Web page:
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قراءة كتاب Architecture and Democracy

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Architecture and Democracy

Architecture and Democracy

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The Project Gutenberg eBook, Architecture and Democracy, by Claude Fayette Bragdon

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Title: Architecture and Democracy

Author: Claude Fayette Bragdon

Release Date: June 15, 2004 [eBook #12625]

Language: English

***START OF THE PROJECT GUTENBERG EBOOK ARCHITECTURE AND DEMOCRACY***

E-text prepared by Leah Moser and the Project Gutenberg Online Distributed Proofreading Team

ARCHITECTURE AND DEMOCRACY

BY
CLAUDE BRAGDON F.A.I.A.

1918

[Illustration: PLATE I. THE WOOLWORTH BUILDING, NEW YORK]

PREFACE

This book can lay no claim to unity of theme, since its subjects range from skyscrapers to symbols and soul states; but the author claims for it nevertheless a unity of point of view, and one (correct or not) so comprehensive as to include in one synthesis every subject dealt with. For according to that point of view, a skyscraper is only a symbol—and of what? A condition of consciousness, that is, a state of the soul. Democracy even, we are beginning to discover, is a condition of consciousness too.

Our only hope of understanding the welter of life in which we are immersed, as in a swift and muddy river, is in ascending as near to its pure source as we can. That source is in consciousness and consciousness is in ourselves. This is the point of view from which each problem dealt with has been attacked; but lest the author be at once set down as an impracticable dreamer, dwelling aloof in an ivory tower, the reader should know that his book has been written in the scant intervals afforded by the practice of the profession of architecture, so broadened as to include the study of abstract form, the creation of ornament, experiments with color and light, and such occasional educational activities as from time to time he has been called upon to perform at one or another architectural school.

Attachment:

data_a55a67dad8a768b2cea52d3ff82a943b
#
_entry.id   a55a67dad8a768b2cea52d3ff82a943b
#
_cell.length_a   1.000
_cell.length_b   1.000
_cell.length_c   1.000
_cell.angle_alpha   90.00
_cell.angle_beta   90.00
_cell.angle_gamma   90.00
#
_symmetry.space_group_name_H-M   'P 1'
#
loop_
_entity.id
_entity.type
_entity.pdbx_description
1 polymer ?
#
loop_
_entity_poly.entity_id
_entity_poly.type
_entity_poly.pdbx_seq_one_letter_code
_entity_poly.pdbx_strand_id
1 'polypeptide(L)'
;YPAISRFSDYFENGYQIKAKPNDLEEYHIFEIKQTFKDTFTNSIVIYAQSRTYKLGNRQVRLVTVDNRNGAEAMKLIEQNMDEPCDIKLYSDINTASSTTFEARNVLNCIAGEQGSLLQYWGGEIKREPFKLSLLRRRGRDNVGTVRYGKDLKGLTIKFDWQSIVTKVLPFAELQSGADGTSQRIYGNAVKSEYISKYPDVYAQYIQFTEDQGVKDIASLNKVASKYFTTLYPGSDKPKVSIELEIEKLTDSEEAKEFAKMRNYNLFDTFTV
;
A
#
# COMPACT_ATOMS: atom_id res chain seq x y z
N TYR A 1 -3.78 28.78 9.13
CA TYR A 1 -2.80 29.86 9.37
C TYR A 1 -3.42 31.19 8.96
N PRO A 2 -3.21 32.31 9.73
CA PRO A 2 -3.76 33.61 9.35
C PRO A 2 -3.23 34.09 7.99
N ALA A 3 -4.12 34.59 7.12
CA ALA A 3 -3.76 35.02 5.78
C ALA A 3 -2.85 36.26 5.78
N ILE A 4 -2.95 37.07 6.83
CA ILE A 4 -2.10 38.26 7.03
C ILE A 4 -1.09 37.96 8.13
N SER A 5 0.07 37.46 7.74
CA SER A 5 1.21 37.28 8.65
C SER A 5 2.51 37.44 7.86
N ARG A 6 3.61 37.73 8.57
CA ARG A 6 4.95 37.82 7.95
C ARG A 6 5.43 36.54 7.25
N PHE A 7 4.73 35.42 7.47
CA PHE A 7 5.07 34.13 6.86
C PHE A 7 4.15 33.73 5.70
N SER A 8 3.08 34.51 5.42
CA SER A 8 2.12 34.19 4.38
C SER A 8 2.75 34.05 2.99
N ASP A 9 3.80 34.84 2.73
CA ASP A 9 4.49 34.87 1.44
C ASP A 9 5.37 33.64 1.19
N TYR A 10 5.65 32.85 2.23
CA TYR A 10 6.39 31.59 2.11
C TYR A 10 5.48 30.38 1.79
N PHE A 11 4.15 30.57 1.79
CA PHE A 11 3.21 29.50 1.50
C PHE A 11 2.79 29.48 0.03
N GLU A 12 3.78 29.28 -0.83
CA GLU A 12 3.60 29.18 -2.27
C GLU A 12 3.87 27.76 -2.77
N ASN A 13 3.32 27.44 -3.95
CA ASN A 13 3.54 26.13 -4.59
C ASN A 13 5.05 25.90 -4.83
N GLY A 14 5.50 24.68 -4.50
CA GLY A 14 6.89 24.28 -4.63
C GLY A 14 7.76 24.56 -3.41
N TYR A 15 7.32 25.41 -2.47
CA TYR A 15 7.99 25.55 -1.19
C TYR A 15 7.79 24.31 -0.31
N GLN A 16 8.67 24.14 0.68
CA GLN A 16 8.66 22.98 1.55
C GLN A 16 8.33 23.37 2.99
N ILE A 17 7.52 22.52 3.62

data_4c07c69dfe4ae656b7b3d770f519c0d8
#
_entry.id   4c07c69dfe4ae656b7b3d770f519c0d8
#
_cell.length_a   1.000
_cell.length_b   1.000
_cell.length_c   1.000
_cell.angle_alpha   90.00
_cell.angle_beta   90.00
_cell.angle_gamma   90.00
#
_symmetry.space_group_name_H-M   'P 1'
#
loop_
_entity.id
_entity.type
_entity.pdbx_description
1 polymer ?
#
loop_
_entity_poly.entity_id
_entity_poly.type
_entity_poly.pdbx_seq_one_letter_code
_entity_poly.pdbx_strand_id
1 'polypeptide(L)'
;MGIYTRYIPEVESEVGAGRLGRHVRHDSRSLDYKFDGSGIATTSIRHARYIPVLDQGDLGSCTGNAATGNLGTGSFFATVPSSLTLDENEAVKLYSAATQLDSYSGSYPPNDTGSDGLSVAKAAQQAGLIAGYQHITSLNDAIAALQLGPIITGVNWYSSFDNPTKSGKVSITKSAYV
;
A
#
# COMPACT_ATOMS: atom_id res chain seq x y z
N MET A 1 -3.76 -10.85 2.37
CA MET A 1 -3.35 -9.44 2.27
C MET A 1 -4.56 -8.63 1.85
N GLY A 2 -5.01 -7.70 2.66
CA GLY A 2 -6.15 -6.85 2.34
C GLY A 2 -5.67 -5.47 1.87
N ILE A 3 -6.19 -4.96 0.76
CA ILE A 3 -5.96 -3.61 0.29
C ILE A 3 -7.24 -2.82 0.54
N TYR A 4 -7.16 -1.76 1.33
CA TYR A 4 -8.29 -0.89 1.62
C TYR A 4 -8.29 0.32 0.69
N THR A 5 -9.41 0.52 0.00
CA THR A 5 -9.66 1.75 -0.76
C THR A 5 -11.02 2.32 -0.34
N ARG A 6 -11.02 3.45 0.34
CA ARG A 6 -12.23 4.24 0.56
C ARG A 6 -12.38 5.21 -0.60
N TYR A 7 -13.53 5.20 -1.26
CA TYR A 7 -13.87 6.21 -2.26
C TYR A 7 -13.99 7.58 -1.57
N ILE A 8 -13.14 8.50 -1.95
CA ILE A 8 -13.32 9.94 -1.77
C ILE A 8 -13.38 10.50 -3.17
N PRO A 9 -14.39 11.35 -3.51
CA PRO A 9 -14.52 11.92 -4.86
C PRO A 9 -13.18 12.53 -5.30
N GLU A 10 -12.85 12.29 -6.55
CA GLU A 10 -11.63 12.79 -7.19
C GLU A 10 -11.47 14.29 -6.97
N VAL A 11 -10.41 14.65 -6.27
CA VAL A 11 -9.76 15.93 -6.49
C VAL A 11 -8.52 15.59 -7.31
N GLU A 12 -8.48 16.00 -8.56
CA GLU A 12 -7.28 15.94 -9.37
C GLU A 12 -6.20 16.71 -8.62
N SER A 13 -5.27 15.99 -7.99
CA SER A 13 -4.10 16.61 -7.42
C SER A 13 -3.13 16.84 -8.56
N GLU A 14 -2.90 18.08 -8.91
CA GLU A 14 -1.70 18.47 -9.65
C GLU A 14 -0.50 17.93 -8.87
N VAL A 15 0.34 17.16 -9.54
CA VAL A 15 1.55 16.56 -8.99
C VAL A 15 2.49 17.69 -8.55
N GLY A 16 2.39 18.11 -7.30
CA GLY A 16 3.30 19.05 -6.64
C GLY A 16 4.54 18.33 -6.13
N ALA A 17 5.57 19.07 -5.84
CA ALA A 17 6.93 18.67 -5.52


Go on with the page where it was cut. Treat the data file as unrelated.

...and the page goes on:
The three essays included under the general heading of "Democracy and Architecture" were prepared at the request of the editor of The Architectural Record, and were published in that journal. The two following, on "Ornament from Mathematics," represent a recasting and a rewriting of articles which have appeared in The Architectural Review, The Architectural Forum, and The American Architect. "Harnessing the Rainbow" is an address delivered before the Ad. Club of Cleveland, and the Rochester Rotary Club, and afterwards made into an essay and published in The American Architect under a different title. The appreciation of Louis Sullivan as a writer appears here for the first time, the author having previously paid his respects to Mr. Sullivan's strictly architectural genius in an essay in House and Garden. "Color and Ceramics" was delivered on the occasion of the dedication of the Ceramic Building of the University of Illinois, and afterwards published in The Architectural Forum. "Symbols and Sacraments" was printed in the English Quarterly Orpheus. "Self Education" was delivered before the Boston Architectural Club, and afterwards published in a number of architectural journals.